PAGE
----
A finely crafted consideration of responsibility within a familiar historical tale.


A judge who presided at the Salem witch trials comes to repent of his role.

Although leavened with wit, British novelist and historian Francis’ fictionalization of Samuel Sewall’s predicament is a cerebral, scrupulous, often abstract story. Thirty-eight-year-old Sewall—not only a judge, but “a Council member, merchant, private banker, householder and family man”—is a soul striving for decency in a challenging era. The Puritan community in Boston in the late 17th century, bounded by ocean on one side and wilderness on the other, faced many threats, including the distant but powerful control of the British king, the French, the Indians, attacks, and massacres. As the novel opens, Sewall’s involvement in the trial of seven pirates leads him to regret that he may have compromised his principles and shown weakness. And then reports begin of witchcraft and spectral visitations in Salem. Francis, who previously wrote a respected biography of Sewall (Judge Sewall’s Apology: The Salem Witch Trials and the Forming of the American Conscience, 2005, etc.), seems magnetized by the perpetual dilemmas of morality, grace, and faith as embodied in an honest man, hampered by “fear of authority, or at least the desire to placate those in power,” now confronted by a rapidly spreading contagion of either devilry or lying children. As the trials begin and then the hangings, and the spate of accusations gathers pace, the community begins to grow uneasy and ultimately hostile to the judges and their methods. Meanwhile, Sewall continues his relentless self-questioning. Francis’ measured narration allows the suffering, piety, and tragic delusions of events to emerge with clarity. Sewall is both perpetrator and witness and, eventually—through his expressions of atonement—a voice of conscience.

A finely crafted consideration of responsibility within a familiar historical tale.

Pub Date: Oct. 4, 2016

ISBN: 978-1-60945-351-0

Page Count: 326

Publisher: Europa Editions

Review Posted Online: Aug. 3, 2016

Kirkus Reviews Issue: Aug. 15, 2016

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The writing is merely serviceable, and one can’t help but wish the author had found a way to present her material as...

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An unlikely love story set amid the horrors of a Nazi death camp.

Based on real people and events, this debut novel follows Lale Sokolov, a young Slovakian Jew sent to Auschwitz in 1942. There, he assumes the heinous task of tattooing incoming Jewish prisoners with the dehumanizing numbers their SS captors use to identify them. When the Tätowierer, as he is called, meets fellow prisoner Gita Furman, 17, he is immediately smitten. Eventually, the attraction becomes mutual. Lale proves himself an operator, at once cagey and courageous: As the Tätowierer, he is granted special privileges and manages to smuggle food to starving prisoners. Through female prisoners who catalog the belongings confiscated from fellow inmates, Lale gains access to jewels, which he trades to a pair of local villagers for chocolate, medicine, and other items. Meanwhile, despite overwhelming odds, Lale and Gita are able to meet privately from time to time and become lovers. In 1944, just ahead of the arrival of Russian troops, Lale and Gita separately leave the concentration camp and experience harrowingly close calls. Suffice it to say they both survive. To her credit, the author doesn’t flinch from describing the depravity of the SS in Auschwitz and the unimaginable suffering of their victims—no gauzy evasions here, as in Boy in the Striped Pajamas. She also manages to raise, if not really explore, some trickier issues—the guilt of those Jews, like the tattooist, who survived by doing the Nazis’ bidding, in a sense betraying their fellow Jews; and the complicity of those non-Jews, like the Slovaks in Lale’s hometown, who failed to come to the aid of their beleaguered countrymen.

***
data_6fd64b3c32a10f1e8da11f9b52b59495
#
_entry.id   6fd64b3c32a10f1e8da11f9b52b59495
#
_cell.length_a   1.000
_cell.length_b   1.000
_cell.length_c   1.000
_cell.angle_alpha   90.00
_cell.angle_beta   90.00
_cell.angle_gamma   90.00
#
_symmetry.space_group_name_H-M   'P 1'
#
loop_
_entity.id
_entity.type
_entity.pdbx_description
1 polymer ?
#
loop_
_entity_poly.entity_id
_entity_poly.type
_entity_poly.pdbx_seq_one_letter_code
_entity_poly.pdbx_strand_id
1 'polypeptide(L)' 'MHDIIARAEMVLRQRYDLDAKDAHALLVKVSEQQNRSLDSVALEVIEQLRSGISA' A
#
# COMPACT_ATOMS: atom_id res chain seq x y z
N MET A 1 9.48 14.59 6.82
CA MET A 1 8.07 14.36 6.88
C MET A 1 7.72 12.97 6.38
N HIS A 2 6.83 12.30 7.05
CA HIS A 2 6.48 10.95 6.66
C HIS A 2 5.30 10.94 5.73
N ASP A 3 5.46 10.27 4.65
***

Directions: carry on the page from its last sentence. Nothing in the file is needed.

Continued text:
The writing is merely serviceable, and one can’t help but wish the author had found a way to present her material as nonfiction. Still, this is a powerful, gut-wrenching tale that is hard to shake off.

Pub Date: Sept. 4, 2018

ISBN: 978-0-06-279715-5

Page Count: 272

Publisher: Harper/HarperCollins

Review Posted Online: July 17, 2018

Kirkus Reviews Issue: Aug. 1, 2018

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A modern day fable, with modern implications in a deceiving simplicity, by the author of Dickens. Dali and Others (Reynal & Hitchcock, p. 138), whose critical brilliance is well adapted to this type of satire. This tells of the revolt on a farm, against humans, when the pigs take over the intellectual superiority, training the horses, cows, sheep, etc., into acknowledging their greatness. The first hints come with the reading out of a pig who instigated the building of a windmill, so that the electric power would be theirs, the idea taken over by Napoleon who becomes topman with no maybes about it. Napoleon trains the young puppies to be his guards, dickers with humans, gradually instigates a reign of terror, and breaks the final commandment against any animal walking on two legs. The old faithful followers find themselves no better off for food and work than they were when man ruled them, learn their final disgrace when they see Napoleon and Squealer carousing with their enemies... A basic statement of the evils of dictatorship in that it not only corrupts the leaders, but deadens the intelligence and awareness of those led so that tyranny is inevitable. Mr. Orwell's animals exist in their own right, with a narrative as individual as it is apt in political parody.

Pub Date: Aug. 26, 1946

ISBN: 0452277507

Page Count: 114

Publisher: Harcourt, Brace

Review Posted Online: Nov. 2, 2011

Kirkus Reviews Issue: Aug. 1, 1946

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